Chapter 4: Grace and Grover
By 1917, James and Grace Van Sandt’s daughters, Jane and Betty, were four and two years old. As most parents know, two- and four-year-olds are wild, wily, and fast little beasts with no judgment about safety, no sense of personal space, and no attention span.
Perhaps it’s more accurate to say that they were Grace’s little girls because James was gone day and night, often seven days a week. People’s medical problems had no schedule, and James was trying to prove himself to his boss—his father, who at 77 years old was undoubtedly eager to have James handle the bulk of their patients.
Marrying a handsome young doctor and moving to an up-and-coming town had been a dream come true for Grace until the reality of life set in. Maybe she thought of the adventurous life she and William Cowan could have had together. She’d given up one child then, only to be saddled with two now.
Could Grace help the fact that she had lived in Indianapolis and Chicago and visited other big cities and now missed the fashion, the nightlife, and the general buzz of activity generated by so many people living so close together? The fact that her mother, Josie, became ill and then died in July 1917 couldn’t help but make Grace feel even more alone.
It’s not clear how Grace and Grover met. Perhaps he had made a visit to James’s home office as a patient. Grover ran a jitney bus between Carbon and Brazil, and Grace might have contacted him for transportation. In any case, they hit it off. Grace was the sophisticated, worldly woman who fulfilled Grover’s image of himself as a man-about-town; Grover, a good-looking man with gray eyes, brown hair, and a slender build, satisfied Grace’s yearning for a more exciting life.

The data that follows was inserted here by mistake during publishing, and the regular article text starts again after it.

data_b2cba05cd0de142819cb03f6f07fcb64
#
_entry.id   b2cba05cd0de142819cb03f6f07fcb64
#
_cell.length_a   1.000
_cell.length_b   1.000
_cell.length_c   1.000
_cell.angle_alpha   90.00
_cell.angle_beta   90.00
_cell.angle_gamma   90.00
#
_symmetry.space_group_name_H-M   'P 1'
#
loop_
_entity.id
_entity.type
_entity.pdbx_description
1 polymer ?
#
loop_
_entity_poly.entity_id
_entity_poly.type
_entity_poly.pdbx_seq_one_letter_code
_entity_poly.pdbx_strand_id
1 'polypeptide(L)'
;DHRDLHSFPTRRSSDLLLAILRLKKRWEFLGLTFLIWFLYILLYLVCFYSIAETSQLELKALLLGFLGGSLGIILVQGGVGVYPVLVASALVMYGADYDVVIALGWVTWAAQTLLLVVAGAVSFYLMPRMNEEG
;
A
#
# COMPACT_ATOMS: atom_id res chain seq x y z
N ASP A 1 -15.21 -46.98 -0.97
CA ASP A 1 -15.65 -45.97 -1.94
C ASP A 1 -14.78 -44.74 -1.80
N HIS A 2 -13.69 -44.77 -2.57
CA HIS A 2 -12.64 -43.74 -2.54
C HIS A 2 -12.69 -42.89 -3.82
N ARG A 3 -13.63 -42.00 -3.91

Grover’s ego could not have overlooked that the wife of one of the town’s most respected gentlemen, a man that the women of Carbon universally found to be intelligent, courteous, and attractive, seemed to prefer his company over her husband’s. Grace’s pride must have taken satisfaction that she had found a way out of the claustrophobic environment that James had kept her in.
Grace had thought she and Grover had been discreet. When they would go out riding at night, they would head away from Carbon. They went to Brazil to buy liquor. They attended a dance in Coal Bluff, leaving the sleeping girls alone. They had gone to Terre Haute to spend the night together.
James had seen Grover talking with Grace at the Van Sandt home several times during the day. Grace thought perhaps they could get away with a few hours together at her home when James was out on calls at night, but that strategy proved flawed. One night when James told her he’d be out all night with an ailing patient, the patient turned out not to be that bad off, and James had come home to find Grover there. Fortunately, Grover and Grace were just talking.
The townspeople liked their doctor and didn’t seem to care much for his wife, who, unlike her mother-in-law, appeared uninterested in blending into the town’s social activities. The people of Carbon who were especially concerned for the doctor’s wellbeing would quietly let him know that his wife had been spotted hither and yon with Grover Jackson. For his own reputation, James needed either to put his foot down or be taken as a fool, a coward, and a cuckhold.
In next week’s chapter, James takes action.